On Friday, just past dawn, D.C. Mayor Marion Barry stood in a brisk wind along Good Hope Road in Southeast Washington and stalked pedestrians bound for work. At times he climbed aboard buses and humbly asked, "I hope I can get some of y'all to vote for me for council."

"Can I get your vote for council?" he asked one woman walking by.

"I'll think about it," she replied shortly, not breaking stride.

But Barry pursued her. "What does it take to convince you?" he asked.

"Got to be sure you've cleaned up your act," she said.

"I have," Barry said. "Just give me a chance to prove it."

Shunned by much of the city's Democratic political establishment, a lame-duck mayor scarred by a federal drug conviction and still awaiting his sentence, Barry's attempt to salvage his political career has gone full-throttle in recent weeks. He is running hard for an at-large seat on the D.C. Council -- and perhaps for the first time in 12 years, he's running scared.

"This is not a cakewalk," Barry said during a campaign break last week. "This is a very tough race."

With a hard core of supporters, the mayor entered the crowded council race in August as a presumptive favorite. Since then, buffeted by the Democratic Party he abandoned and smarting from criticism that he is trying to force out a longtime ally, Barry's campaign has begun to show hints of anxiety.

On Thursday, Barry spent an hour courting senior citizens at the Knox Hill Apartments on Alabama Avenue SE. He accepted their cash donations of $5, even $3, and then pleaded: "When I leave, I want you to go call 10 of your relatives and tell them, 'I just saw the mayor, and he really looks good.' "

Over the weekend, Barry's campaign activities included a prayer breakfast with city ministers and a visit to the farmers market near Benning Road NE.

Voter suspicion about his conduct is but one of many obstacles that Barry faces in running as an independent for one of the two at-large council seats on the ballot.

Seven other candidates are in the race, including school board member Linda W. Cropp, the Democratic nominee, and incumbent Hilda H.M. Mason, a Statehood Party member who is seeking her fourth term. The top two vote-getters win the seats.

W. Cardell Shelton, a contractor who lives in Anacostia, is the Republican nominee. And four other independent candidates are competing: Ray Browne, an advisory neighborhood commissioner in Georgetown; R. Rochelle Burns, an accountant and lawyer; Jim Harvey, deputy director of the Whitman-Walker health clinic; and Clarene Martin, a labor lawyer and community activist.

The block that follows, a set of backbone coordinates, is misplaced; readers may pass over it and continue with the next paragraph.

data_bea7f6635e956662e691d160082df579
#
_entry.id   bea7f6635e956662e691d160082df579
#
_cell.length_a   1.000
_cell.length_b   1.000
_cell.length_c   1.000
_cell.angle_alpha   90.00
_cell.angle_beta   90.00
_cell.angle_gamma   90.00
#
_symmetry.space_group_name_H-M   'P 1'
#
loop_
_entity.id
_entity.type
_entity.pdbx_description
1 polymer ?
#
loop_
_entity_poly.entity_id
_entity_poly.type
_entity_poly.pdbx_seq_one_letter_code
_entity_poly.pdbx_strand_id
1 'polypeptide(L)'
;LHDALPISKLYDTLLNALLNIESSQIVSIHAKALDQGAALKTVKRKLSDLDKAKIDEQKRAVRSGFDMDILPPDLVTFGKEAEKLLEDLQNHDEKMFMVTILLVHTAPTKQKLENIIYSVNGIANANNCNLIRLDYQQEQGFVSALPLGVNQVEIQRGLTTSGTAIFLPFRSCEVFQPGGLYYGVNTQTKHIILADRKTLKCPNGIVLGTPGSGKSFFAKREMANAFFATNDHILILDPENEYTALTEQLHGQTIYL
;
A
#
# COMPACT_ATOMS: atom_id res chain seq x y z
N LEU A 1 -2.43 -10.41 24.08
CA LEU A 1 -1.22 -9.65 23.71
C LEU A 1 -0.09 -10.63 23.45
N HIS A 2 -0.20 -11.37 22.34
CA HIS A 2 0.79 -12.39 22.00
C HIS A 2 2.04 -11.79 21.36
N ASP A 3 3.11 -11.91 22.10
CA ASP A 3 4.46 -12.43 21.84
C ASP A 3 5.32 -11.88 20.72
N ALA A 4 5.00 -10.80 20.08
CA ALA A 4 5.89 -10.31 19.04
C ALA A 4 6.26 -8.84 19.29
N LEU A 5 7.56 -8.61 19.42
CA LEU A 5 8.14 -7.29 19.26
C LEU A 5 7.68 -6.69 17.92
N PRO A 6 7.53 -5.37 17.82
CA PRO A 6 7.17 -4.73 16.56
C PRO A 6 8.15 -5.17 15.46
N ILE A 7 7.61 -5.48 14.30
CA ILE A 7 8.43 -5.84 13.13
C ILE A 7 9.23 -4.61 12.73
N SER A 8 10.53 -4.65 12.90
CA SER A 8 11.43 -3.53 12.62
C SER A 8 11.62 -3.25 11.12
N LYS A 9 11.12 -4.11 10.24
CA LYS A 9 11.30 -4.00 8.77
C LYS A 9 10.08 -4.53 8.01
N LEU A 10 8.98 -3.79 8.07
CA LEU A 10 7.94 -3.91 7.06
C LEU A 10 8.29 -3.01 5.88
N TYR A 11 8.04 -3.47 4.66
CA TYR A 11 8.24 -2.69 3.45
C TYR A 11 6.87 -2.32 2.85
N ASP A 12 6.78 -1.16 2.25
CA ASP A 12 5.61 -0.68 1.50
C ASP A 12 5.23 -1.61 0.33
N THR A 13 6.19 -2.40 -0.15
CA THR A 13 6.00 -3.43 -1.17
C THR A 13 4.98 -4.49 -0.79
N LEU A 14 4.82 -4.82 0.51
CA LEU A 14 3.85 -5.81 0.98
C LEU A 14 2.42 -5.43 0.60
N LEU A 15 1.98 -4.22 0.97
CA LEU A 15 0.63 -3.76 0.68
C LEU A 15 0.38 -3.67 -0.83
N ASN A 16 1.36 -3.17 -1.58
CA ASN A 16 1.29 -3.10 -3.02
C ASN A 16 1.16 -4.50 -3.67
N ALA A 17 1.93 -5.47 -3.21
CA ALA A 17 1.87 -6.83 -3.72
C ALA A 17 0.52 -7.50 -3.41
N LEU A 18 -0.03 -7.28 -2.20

Because 70 percent of the city's registered voters are Democrats, most political observers suggest that Cropp is likely to win one of the seats. Mason, whose campaign began slowly, appears more vulnerable to Barry's bid for the second seat.

However, a majority of the D.C. Council members and Jesse L. Jackson endorsed Mason last week, which some politicians said was a serious blow to the mayor. Sharon Pratt Dixon, the Democratic candidate for mayor, and Maurice T. Turner Jr., the Republican nominee, said that Barry should not be running for council. Turner said last month that it's "not the right example." Dixon said, "I think the city has indicated it is time for him to move on."

Barry says he's not troubled by the endorsements of Mason as he presses on with less than three weeks to go before the election. The mayor, who after his trial in August switched his party affiliation from Democrat to independent so that he could qualify to run in the general election, has raised about $70,000 in campaign funds.

His campaign is mailing about 50,000 pamphlets to voters and Barry appears to be campaigning hardest among the elderly and working-class black residents in neighborhoods east of the Anacostia River, two constituencies among which he has traditionally been strong.

He also has encouraged District employees to work in his campaign and distribute literature, which some of his opponents assert is a violation of the federal Hatch Act prohibiting government workers from engaging in partisan politics. Barry has said the Hatch Act does not apply because he is running as an independent.

Barry had pledged to campaign as a "love and unity" candidate in largely white and affluent Ward 3, where support is scarce, but his stops there have been limited to a few receptions in the homes of allies.

In other parts of the city, though, Barry, 54, is casting himself as a fit, energetic crusader for the downtrodden, and he has been greeted with enthusiasm. The senior citizens of Knox Hill chanted his name before he spoke. On Good Hope Road, many motorists honked and waved from their cars.